A fan of new Knizia games
I have full game shelves. When I spotted Debbie's copy of La Citta out for it's "make or break" appearance on the table, I realised I have tons of La Citta's of my own polluting my gaming shelves.
Do I really need Buffy The Vampire Slayer, Urland, that huge copy of Tutanchamun sitting up there? Dare I say it, do I even need La Citta? I hadn't played it in about six years.
All I remembered about the game was you built up cities with different tiles, and these cities bled people to adjacent cities that they found more attractive. Strangely, the strongest memory was the "hoops" on the city tiles that resembled a place where you buy dubious hamburgers.
So, Debbie broke her copy out, and we hoisted up the guillotine. Would La Citta get the chop or not?
We went through the rules and the game sounded okay. We used the standard four player set up, because we couldn't remember what was good and what wasn't. During the first turn I toyed with the idea of starting up a third and possibly fourth city, but declined and decided to go with two huge centres of learning and culture - New Doug and Adamstown.
I was wrong, of course. The important rules I totally failed to absorb about new cities were ...
- they are instant farms, increasing your food production
- they provide instant people (VPs)
- if you can get white, blue and black hoops into them, you get 3 bonus VP.
Still, New Doug did very well, attracting citizens from Tina's adjacent cities all game long. However, little did I know I was destroying both my own and Tina's chances along the way. Why? All those people flocking to New Doug were starving at the end of the turn because I hadn't built enough farms.
I was constantly in a dilemma during the game - do I build a farm or take the Rich Harvest cards to double up production from a particular farm for that turn? It seemed a no brainer to me - build the farm. There seems to be a total kludge in the rules forbidding Rich Harvest cards from being played in the final turn of the game, so taking the Rich Harvest cards during the game is really just avoiding the problem - so build the farm! To back me up, nobody took a Rich Harvest card all game (to shoot me down, nobody else had food issues all game), so by the final turn we only had three of the card slots cycling - the other four slots locked out by Rich Harvests.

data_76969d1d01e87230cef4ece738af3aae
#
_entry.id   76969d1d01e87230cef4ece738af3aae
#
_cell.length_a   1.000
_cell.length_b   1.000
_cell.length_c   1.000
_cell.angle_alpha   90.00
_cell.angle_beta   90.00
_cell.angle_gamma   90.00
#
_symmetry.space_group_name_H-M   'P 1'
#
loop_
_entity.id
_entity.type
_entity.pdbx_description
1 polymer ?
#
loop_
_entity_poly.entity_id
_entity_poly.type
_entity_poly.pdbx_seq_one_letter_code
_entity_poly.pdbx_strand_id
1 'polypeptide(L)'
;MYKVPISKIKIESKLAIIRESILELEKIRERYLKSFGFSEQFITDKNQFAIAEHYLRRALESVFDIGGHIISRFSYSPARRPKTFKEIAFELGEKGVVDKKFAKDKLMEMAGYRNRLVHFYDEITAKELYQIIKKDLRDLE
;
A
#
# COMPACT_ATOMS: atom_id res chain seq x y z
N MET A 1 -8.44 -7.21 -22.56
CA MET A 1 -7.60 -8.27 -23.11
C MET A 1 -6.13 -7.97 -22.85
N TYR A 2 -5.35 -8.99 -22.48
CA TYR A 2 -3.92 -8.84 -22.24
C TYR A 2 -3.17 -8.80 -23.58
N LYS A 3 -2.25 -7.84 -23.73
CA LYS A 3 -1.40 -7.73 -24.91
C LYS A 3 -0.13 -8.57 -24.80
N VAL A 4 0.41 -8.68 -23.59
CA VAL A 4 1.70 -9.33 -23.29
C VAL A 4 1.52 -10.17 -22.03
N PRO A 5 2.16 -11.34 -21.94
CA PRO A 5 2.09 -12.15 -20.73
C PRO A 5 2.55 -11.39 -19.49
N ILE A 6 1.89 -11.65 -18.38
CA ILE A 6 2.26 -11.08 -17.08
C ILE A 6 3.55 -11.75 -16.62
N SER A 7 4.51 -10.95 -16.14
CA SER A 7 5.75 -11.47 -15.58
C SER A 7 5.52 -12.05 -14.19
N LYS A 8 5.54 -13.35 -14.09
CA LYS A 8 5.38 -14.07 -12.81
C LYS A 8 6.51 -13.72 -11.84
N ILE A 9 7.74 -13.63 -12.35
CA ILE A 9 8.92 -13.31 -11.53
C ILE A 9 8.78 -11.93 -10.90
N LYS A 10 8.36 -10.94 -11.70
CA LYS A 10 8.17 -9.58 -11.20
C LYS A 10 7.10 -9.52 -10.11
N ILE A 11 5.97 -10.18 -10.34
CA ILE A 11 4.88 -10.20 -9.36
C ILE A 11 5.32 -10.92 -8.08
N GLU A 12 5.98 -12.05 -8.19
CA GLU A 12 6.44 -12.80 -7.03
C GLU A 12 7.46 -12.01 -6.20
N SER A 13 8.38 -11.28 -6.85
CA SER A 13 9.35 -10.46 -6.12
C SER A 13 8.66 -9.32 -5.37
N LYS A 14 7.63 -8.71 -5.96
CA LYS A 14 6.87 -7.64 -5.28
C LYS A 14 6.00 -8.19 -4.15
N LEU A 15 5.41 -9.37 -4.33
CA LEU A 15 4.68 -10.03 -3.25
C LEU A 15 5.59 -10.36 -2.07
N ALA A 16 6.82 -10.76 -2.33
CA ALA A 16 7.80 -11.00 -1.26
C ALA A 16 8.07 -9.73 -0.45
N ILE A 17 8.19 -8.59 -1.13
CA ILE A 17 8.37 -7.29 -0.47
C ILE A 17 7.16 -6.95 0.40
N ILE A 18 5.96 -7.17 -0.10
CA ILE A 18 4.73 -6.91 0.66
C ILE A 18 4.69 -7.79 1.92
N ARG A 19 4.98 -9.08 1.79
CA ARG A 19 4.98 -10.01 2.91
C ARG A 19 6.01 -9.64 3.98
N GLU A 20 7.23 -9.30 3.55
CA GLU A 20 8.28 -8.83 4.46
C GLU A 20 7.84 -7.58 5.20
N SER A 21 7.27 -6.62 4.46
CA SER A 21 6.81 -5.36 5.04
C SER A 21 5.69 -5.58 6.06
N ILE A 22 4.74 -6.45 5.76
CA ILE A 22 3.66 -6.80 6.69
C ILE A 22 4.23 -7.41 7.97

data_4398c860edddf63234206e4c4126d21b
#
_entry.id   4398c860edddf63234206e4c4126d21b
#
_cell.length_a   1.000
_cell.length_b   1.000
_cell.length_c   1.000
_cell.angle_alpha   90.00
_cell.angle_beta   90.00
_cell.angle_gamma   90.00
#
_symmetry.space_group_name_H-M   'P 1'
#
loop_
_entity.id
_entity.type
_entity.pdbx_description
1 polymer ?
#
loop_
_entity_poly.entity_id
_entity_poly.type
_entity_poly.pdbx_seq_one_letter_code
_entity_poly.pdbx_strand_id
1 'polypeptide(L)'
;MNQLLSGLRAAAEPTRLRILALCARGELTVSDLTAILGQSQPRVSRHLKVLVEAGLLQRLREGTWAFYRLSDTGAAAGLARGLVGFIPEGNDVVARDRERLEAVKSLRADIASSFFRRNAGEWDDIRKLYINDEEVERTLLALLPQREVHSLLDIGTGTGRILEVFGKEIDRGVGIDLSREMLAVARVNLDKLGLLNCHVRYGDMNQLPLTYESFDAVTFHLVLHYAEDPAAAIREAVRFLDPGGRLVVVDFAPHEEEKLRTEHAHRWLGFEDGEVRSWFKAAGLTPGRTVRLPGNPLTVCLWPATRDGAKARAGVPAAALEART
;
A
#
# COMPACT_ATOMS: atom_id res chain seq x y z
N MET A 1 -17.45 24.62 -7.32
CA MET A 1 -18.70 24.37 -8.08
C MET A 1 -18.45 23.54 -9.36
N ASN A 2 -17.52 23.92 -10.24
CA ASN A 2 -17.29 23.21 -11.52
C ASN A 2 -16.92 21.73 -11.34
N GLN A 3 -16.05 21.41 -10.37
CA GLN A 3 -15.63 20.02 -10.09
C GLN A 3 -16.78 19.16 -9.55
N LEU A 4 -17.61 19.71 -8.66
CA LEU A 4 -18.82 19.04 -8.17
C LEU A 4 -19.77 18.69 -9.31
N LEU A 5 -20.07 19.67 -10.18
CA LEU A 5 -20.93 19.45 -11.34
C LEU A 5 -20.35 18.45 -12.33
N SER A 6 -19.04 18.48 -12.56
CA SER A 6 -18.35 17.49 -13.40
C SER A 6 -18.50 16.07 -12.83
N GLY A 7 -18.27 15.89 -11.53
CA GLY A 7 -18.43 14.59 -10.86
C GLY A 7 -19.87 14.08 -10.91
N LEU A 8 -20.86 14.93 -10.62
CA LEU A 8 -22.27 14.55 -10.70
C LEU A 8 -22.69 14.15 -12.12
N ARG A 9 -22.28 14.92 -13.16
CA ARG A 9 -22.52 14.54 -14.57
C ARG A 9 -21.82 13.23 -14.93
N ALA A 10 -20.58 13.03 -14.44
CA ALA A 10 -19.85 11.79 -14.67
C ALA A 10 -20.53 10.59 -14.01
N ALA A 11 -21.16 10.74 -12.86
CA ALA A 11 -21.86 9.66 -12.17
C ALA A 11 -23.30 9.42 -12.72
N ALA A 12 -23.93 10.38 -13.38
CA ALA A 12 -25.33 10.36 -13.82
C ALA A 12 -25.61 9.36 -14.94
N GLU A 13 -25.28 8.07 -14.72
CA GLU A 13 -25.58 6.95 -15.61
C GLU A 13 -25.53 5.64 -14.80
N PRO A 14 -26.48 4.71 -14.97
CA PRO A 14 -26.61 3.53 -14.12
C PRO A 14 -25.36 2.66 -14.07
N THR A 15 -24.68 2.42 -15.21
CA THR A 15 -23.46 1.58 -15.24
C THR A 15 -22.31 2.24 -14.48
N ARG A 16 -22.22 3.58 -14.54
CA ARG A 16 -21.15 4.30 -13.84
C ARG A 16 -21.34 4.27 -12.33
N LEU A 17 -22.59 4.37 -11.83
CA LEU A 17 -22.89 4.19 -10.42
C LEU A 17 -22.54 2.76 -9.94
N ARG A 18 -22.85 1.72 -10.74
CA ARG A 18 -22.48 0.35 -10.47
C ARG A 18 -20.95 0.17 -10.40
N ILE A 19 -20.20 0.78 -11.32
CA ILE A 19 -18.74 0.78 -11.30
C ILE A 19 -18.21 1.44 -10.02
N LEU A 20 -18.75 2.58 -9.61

Despite my farms, I was behind in my food production for 3 of the 6 turns, thus taking a one action "penalty" each time. This meant I only played 27 of the potential 30 turns I could have played (three more farms!). In addition, for 4 of those turns I Polled The People, so I really only played 23 turns! Imagine playing Princes of Florence and giving up 25% of your 21 "turns".
At the end, New Doug was still siphoning off citizens from Tina Town, Janetville, and Cantonopolis. On the final turn of the game I managed to feed my people for a narrow third place. Debbie romped away from Janet, both having nurtured cities and Debbie ensuring three of hers had all the coloured hoops. Poor Tina, a victim of my lavish expenditure and poor infrastructure, was last by a single victory point.
I enjoyed it - it earns a stay of execution in my collection.
- Last edited Mon Jun 4, 2007 6:55 am (Total Number of Edits: 1)
- Posted Mon Jun 4, 2007 6:54 am
The current moderation is unfair and one-sided...
... So I am not supporting BGG in 2019
Strangely, the strongest memory was the "hoops" on the city tiles that resembled a place where you buy dubious hamburgers.
Heh, me too. I haven't played the game in years either, the main difference between us being that I did sell my copy of the game - and with so much else to play, I haven't missed it.
This game is DEFNITELY a keeper. I'm biased because I wrote a glowing review of it (http://www.boardgamegeek.com/thread/165506), but I did so because the production values are so high and the gameplay, to my mind, very compelling and a good challenge as you experienced in building your cities too fast with not enough food. I'm glad you decided to keep it. the game becomes more nuanced and engaging with more plays.